What Will the 5AMLD Mean For Conveyancers?

As the Fifth Money Laundering Directive (5AMLD) will be introduced on the 10th January 2020 which supersedes the Money Laundering Regulations from 2017, George Stark, director of Veriphy, who provide intelligent compliance for professionals, talks through what it will mean for legal practitioners. He said:

“The 5AMLD comes into force within the UK and throughout the EU on the 10th January 2020, and is the latest legislative attempt to tackle the problem of money laundering, which costs the UK economy alone £37 billion every year.

“These measures could be seen simply as tightenings of the existing legislation, but at Veriphy we think that may be slightly deceptive.

“5AMLD makes some minor changes to the scope of obliged entities; as well as expanding the definition of tax advisor and art dealer, the directive now includes firms acting purely as letting agents for the first time, in relation to high value transactions with a monthly rent of €10,000 or more.

“Also brought within scope (despite some noisy objections from the sector) are firms offering cryptoasset exchange and custodian wallet services, who will be obliged to register with a supervisory body (almost certainly the FCA), fulfil customer due diligence requirements, and report suspicious activity. Existing obliged entities should undertake risk assessments to see if they are involved with such transactions, carry out Customer Due Diligence checks where appropriate (for virtual assets this will mean both beneficiary and sender), and train all relevant staff accordingly.

“Electronic verification is given a regulatory endorsement. In the words of the Directive, “Accurate identification and verification of data of natural and legal persons are essential for fighting money laundering or terrorist financing. The latest technical developments in the digitalisation of transactions and payments enable a secure remote or electronic identification”, which acknowledges the success of the framework of aspirations laid out five years ago in (EU) 910/2014.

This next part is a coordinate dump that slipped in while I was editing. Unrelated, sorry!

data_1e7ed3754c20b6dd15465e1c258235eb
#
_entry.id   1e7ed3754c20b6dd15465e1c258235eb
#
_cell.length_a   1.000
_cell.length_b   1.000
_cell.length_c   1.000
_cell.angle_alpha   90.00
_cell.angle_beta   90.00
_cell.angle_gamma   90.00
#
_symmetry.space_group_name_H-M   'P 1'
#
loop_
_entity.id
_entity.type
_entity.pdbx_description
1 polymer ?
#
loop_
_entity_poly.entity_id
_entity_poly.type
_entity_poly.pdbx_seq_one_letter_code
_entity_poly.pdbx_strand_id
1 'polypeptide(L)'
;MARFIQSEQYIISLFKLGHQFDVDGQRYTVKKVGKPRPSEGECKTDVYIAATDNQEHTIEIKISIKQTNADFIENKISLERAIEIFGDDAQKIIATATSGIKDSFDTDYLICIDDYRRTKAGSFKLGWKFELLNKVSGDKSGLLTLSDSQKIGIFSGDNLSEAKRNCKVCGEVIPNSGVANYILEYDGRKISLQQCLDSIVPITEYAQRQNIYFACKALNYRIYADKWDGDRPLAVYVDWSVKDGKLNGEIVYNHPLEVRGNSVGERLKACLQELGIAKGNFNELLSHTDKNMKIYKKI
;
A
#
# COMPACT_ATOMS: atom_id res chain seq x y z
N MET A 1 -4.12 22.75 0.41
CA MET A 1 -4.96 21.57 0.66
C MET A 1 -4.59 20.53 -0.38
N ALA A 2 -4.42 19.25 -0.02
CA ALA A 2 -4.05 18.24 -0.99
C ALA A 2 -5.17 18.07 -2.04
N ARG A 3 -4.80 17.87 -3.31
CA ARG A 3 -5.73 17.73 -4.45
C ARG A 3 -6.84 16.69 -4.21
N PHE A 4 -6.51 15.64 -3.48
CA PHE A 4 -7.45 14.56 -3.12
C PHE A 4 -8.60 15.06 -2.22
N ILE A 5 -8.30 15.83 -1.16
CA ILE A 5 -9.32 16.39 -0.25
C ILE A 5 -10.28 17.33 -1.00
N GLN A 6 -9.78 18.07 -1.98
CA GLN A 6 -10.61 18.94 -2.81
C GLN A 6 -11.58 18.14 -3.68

“For those dealing with corporate clients, there is a requirement that details of proof of beneficial ownership should be collected and checked, and a new CDD requirement to identify senior managing officials in cases where corporate beneficial owners cannot be identified.

“5AMLD also subtly expands the need for enhanced due diligence from instances of persons “established” in high-risk third countries to all matters which involve business relationships or transactions in such countries, which will also mean putting in place enhanced reporting mechanisms for financial transactions and limiting business relationships with persons in high risk countries. Senior management approval will be required for such relationships.

“5AMLD makes no changes to the risk-based approach stipulated for PEPs (politically exposed persons) but does bring welcome clarity to the vexed issue of who is and who is not a PEP and obliges the government to keep and publish an “exhaustive” list of what roles it considers to be “prominent public functions”. It is worth restating the government view that UK PEPs should be treated as low risk, in the absence of any complicating factors.

“Some of these measures will have marginal if any immediate impact on most firms within the property sector – the monthly rental threshold of €10,000 is not likely to affect many agents beyond central London. Others, such as the those relating to PEPs and electronic verification, introduce useful confirmations of best practice. We certainly expect to see broad adoption of electronic AML checks across the regulated sector.

“There are some elements though which seem like attempts at regulatory future-proofing, such as the inclusion within scope of virtual asset service providers, and the slight but important tweaking of the wording on high-risk third countries. It will be interesting to see how these two measures in particular perform in practice, and how vigorously they are supervised.

“As ever with regulation, the devil is in the detail of enforcement. Given the propensity amongst regulators for large exemplary fines – up to €5 million or 10% of annual turnover – there is ample reason within this directive for regulated firms to keep their compliance functions alert and well-equipped.”

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